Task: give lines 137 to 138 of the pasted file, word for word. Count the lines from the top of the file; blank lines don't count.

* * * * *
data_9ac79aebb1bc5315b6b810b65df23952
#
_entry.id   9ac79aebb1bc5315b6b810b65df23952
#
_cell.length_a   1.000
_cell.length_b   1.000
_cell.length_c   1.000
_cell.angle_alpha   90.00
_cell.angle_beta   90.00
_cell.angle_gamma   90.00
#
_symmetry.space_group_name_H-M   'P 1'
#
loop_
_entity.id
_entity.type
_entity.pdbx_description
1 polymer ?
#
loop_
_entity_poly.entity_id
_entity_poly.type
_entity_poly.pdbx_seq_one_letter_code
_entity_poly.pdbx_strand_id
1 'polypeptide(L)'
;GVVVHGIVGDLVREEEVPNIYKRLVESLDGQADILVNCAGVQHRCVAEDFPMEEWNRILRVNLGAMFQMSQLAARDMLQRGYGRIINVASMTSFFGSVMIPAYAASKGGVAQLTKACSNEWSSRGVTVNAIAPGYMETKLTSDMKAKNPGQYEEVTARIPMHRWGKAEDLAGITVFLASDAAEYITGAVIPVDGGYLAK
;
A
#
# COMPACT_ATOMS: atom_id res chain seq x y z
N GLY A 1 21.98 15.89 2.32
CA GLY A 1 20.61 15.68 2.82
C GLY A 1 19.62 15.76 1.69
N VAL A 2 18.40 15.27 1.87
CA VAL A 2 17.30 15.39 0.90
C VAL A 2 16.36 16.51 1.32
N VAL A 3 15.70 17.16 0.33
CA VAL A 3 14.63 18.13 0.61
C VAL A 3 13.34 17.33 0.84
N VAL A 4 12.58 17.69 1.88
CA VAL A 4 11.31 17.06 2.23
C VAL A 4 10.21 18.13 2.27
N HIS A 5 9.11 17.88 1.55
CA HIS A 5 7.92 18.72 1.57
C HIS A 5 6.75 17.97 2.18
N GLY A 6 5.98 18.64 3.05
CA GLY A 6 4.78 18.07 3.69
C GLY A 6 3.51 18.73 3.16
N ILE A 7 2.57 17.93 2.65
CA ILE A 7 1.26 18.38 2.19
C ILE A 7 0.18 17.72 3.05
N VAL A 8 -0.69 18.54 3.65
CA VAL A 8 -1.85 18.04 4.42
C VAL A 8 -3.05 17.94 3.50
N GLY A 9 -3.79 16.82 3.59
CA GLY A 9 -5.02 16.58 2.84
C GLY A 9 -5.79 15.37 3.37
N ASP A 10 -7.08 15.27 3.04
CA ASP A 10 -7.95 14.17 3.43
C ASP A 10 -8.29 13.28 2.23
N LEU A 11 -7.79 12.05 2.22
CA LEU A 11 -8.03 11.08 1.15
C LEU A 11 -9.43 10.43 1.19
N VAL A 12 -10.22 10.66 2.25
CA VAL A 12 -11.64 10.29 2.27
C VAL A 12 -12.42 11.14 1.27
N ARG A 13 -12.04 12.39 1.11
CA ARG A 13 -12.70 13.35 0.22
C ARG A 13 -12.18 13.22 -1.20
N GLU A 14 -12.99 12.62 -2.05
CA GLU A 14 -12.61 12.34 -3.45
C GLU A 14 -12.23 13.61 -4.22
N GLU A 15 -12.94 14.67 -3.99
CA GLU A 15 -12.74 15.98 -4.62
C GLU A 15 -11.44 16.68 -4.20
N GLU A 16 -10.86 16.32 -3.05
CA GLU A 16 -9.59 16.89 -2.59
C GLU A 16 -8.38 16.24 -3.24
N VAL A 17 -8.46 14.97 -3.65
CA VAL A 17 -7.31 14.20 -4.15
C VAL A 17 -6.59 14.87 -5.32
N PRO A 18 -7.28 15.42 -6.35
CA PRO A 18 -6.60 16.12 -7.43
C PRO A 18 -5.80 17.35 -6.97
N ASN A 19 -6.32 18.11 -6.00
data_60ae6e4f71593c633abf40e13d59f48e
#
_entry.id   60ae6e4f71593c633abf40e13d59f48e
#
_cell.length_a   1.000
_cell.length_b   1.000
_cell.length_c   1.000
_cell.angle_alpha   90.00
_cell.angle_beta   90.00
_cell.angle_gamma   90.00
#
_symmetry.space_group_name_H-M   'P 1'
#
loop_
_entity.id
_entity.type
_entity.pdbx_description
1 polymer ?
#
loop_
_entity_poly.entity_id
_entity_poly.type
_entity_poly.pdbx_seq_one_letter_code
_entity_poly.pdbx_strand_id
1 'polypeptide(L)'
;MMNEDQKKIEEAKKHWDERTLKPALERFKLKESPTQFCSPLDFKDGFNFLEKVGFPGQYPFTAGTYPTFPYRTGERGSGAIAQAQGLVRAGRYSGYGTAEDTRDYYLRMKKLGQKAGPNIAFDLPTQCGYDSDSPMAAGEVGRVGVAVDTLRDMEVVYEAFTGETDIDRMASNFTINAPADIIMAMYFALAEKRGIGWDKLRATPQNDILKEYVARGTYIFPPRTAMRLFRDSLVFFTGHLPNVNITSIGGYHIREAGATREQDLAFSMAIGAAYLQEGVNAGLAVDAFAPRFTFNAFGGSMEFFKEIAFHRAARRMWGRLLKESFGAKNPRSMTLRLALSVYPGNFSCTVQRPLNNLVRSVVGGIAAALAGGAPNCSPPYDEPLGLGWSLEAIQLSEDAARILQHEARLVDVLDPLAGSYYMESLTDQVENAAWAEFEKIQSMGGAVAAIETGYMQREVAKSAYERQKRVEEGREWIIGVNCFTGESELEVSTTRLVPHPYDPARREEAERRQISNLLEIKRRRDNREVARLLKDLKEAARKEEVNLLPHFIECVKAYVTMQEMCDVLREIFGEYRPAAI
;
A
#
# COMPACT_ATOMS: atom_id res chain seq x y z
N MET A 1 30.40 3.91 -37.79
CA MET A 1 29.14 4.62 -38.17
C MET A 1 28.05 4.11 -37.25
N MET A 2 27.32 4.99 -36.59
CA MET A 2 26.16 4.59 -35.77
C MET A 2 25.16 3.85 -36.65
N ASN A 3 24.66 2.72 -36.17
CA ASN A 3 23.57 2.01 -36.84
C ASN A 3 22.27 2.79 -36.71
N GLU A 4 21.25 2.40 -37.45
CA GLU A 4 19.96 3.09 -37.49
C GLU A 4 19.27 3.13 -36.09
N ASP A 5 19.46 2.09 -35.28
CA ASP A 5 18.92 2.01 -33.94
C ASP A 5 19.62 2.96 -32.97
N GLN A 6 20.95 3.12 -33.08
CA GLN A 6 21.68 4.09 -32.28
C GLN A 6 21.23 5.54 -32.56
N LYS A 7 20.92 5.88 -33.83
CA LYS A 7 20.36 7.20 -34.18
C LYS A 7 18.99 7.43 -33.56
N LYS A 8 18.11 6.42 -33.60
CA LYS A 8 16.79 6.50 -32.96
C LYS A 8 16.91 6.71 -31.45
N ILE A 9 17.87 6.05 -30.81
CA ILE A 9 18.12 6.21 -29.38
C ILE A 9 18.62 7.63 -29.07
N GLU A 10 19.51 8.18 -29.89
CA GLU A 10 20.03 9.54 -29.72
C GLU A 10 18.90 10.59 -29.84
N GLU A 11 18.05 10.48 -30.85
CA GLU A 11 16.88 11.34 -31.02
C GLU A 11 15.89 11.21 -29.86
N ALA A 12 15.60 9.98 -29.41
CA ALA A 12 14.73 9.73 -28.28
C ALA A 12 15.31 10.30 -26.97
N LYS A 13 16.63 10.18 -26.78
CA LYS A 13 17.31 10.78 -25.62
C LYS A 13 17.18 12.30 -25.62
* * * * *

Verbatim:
N LYS A 8 18.11 6.42 -33.60
CA LYS A 8 16.79 6.50 -32.96